What could the impact of Brexit really look like for the UK health and social care workforce? [Part 2 of 2]

What could the impact of Brexit really look like for the UK health and social care workforce? [Part 2 of 2]

The impact of Brexit on the NHS has been a source of much debate since the EU referendum in 2016. As the UK steps ever-closer to its departure date, we’ve taken a look at what the impact of Brexit might really look like for the UK health and social care workforce, to bring you two articles on the subject.


Uncertain future for existing EEA workers

Nearly 5.2 per cent of the English NHS’s 1.2 million workforce and an estimated 8 per cent of the 1.3 million workers in England’s adult social care sector have come from other EU countries.

The government published an immigration White Paper in December 2018 for a new skills-based immigration system to begin in 2021, treating EEA migrants in the same way as non-EEA migrants. In the interim, existing workers and new recruits will be required to jump through several application and visa hoops in order to retain or secure employment in the UK. During that time they will endure restricted citizenship rights such as being unable to bring dependents into the UK with them. This is likely to impact the sector's attractiveness to EEA recruits.

In the event of restricted EU migration after Brexit, a Department of Health and Social Care “worst case scenario” model predicts a shortage in the UK of between 26,000 to 42,000 nurses (full-time equivalents) by 2025/26.

Projections about the situation in social care are also concerning. Without free movement the UK would need to fill 380,000 additional social care jobs just to keep up with the needs of an ageing population.6 These findings are likely to increase concerns that the sector which provides care for elderly and disabled people is close to breaking point.

Additionally, the current EU withdrawal bill suggests that there will be appropriate arrangements in the future relationship for reciprocal professional qualifications. This does, however, hang in the balance and could impact workers who qualified outside of the UK.


Hindered Research

The life sciences sector includes health and pharmaceuticals research and employs around 5,000 EU nationals. Access to skills is a critical factor in determining investment and a recruitment crisis may stall the progress of vital research and innovation within the sector.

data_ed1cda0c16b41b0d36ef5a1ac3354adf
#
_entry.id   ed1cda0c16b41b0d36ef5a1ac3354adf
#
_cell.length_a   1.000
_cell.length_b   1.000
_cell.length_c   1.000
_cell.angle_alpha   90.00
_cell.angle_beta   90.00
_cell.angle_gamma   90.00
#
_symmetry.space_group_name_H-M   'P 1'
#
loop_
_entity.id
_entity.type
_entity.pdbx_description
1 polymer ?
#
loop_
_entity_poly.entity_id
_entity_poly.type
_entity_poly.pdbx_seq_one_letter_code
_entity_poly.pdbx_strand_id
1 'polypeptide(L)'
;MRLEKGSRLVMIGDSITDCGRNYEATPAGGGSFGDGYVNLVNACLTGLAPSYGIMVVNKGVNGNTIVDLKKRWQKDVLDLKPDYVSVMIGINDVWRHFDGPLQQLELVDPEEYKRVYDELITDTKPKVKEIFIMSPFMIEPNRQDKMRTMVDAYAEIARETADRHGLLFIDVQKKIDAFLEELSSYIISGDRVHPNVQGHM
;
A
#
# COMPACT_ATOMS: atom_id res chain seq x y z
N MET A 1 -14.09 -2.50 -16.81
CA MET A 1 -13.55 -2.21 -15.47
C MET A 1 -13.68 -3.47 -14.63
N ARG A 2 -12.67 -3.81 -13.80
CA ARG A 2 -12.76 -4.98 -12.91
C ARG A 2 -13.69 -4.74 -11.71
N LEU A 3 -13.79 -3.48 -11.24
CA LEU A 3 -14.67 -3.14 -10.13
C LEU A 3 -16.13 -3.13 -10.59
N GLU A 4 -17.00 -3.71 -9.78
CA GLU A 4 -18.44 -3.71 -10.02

Uncertainly over employee rights and protections

EU legislation that covers employment rights and workplace health and safety is in discussion.

A study by Thinktank Global Future found that the sector had become increasingly reliant on low-skilled EU workers who are expected to face restrictions after Brexit. There are fears that the lifting of EU employment laws could expose these low-paid workers to even poorer working conditions.

The working time directive is also in question. This is legislation that protects patient safety and keeps workforce stress at bay by preventing individuals from working excessively long hours.


In conclusion …

The implications of Brexit on the UK health and social care workforce make for very grim reading indeed. In the case of a no-deal Brexit, the outcomes could be even more bleak. The fate of millions hangs in the balance whilst a deal is in negotiation.


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3 https://inews.co.uk/news/brexit/brexit-no-deal-health-social-care-nhs/


4 https://www.theguardian.com/social-care-network/2017/feb/21/social-care-immigration-brexit-jobs-funding


5 https://www.independent.co.uk/news/health/brexit-eu-nurses-nhs-shortage-quit-uncertainty-midwives-nmc-a8320516.html


6 https://www.theguardian.com/politics/2018/aug/21/brexit-could-result-in-115000-fewer-care-workers-freedom-of-movement




7 https://www.csp.org.uk/news/2018-11-06-report-reveals-impact-brexit-health-and-social-care-workforce


8 https://www.niesr.ac.uk/publications/brexit-and-health-social-care-workforce-uk